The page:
For example, in Bailey, the landowner executed 32 different division orders and accepted payments under them beginning in 1984. Bailey, 555 F. Supp. 2d at 773-74. Bailey first expressed discontent in a letter dated in 1990. For the next seven years, Bailey failed to make any additional complaint until after a lawsuit in 1997. The court found that the claimant consented to the treatment of which he complained and that the producers adhered to the instruments between themselves and the claimants. Based on this, the Court concluded that Bailey had waived his claim to larger royalty payments. Id. The same is true here.
After the transfer to National Locater, Randolph Parker signed a division order reflecting his .0001065 interest in the Booth-Freeman Unit. Later, after the Parker Heirs notified the Debtors of the change in ownership and provided evidence of such change, the Debtors sent the Parker Heirs several division orders (collectively, the "Division Orders") identifying the Parker Heirs' respective royalty interests.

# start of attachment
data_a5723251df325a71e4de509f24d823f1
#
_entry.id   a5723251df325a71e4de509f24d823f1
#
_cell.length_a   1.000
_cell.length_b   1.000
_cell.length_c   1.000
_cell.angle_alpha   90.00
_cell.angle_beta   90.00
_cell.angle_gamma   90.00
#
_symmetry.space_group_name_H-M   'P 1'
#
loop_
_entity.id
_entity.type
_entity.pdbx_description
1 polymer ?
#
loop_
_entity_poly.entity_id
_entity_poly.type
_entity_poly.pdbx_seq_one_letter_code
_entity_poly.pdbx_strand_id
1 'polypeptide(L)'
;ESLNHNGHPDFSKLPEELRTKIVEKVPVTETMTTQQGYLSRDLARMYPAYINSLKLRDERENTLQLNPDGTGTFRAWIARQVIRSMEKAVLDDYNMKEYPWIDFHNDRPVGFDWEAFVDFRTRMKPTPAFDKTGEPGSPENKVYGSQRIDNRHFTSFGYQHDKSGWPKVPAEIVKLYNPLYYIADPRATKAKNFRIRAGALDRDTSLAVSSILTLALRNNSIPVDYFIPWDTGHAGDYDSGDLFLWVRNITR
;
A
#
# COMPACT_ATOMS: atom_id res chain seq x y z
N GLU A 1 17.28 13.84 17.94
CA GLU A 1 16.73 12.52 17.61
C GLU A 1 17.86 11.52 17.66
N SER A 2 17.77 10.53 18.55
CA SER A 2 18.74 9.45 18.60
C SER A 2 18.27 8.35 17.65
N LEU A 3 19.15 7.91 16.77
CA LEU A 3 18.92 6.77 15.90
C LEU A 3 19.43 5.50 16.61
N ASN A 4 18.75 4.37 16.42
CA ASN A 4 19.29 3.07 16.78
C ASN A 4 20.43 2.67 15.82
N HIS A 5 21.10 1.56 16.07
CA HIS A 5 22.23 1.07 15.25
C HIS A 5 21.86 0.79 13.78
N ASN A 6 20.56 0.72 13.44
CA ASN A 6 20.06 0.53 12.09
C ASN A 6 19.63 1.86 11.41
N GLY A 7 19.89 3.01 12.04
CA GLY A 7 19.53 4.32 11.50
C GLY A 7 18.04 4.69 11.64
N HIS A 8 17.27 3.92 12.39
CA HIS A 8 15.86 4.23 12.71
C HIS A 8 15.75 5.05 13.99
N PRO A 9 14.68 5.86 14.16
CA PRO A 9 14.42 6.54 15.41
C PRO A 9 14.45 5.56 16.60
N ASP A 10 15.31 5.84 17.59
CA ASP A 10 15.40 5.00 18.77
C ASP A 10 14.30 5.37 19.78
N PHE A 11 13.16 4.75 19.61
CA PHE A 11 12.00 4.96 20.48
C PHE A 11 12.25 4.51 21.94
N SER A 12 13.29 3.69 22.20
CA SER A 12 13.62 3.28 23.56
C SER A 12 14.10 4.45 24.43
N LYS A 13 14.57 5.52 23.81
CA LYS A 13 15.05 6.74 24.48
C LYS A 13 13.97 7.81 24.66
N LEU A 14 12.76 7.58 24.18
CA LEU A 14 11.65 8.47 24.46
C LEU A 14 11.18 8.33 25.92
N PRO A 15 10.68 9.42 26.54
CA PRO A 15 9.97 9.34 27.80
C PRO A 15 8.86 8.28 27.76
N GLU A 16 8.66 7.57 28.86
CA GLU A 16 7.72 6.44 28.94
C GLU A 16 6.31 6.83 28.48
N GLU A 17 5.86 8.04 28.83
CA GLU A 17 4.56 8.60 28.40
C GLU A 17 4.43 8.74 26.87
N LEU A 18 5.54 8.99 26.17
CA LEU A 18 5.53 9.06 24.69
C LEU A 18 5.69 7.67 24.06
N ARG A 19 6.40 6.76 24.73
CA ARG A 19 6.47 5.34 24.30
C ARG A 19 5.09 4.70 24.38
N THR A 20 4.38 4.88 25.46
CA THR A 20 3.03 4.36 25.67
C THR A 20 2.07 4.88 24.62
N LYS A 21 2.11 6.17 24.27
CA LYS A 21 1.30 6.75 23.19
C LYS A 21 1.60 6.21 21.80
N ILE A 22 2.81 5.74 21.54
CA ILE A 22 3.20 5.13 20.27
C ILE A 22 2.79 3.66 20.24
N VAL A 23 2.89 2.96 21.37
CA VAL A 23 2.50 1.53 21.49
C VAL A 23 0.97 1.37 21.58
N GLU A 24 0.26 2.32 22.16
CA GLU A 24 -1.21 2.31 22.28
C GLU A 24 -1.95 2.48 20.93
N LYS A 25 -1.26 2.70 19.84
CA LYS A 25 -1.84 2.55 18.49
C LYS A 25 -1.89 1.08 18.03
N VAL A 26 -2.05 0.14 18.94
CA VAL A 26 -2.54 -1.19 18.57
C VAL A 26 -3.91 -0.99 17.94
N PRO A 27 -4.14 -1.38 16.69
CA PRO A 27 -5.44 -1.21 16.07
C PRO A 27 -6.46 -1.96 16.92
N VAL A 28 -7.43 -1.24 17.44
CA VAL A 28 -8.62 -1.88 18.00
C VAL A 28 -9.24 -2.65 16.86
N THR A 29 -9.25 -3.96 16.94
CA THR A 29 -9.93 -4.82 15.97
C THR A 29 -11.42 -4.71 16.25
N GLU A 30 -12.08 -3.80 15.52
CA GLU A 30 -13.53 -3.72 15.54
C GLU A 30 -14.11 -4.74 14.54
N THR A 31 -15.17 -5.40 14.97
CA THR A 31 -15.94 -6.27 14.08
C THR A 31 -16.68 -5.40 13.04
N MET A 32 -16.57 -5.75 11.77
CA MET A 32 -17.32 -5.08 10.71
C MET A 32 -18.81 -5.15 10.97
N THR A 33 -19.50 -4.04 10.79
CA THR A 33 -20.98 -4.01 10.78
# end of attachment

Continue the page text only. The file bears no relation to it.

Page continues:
The Parker Heirs assert claims seeking a larger portion of the revenues derived from production from the wells based on alleged ownership interests that are far larger than the ownership interests identified in the relevant Division Orders.
b. Sale to National Locater
The Parker Heirs also dispute Randolph Parker's sale of one-half of his interest to National Locater. The Debtors claimed that they have been unable to make payments to National Locater and thus, pursuant to Texas law, have been turning funds over to the Texas Unclaimed Property fund.
On May 4, 1987, Randolph Parker executed a Royalty Deed to National Locater, conveying half of his "undivided interest, in and to all of the oil royalty, gas royalty, and royalty in casinghead gas, gasoline, and royalty in other minerals in and under" the 25-Acre Tract.
The testimony at trial was as follows: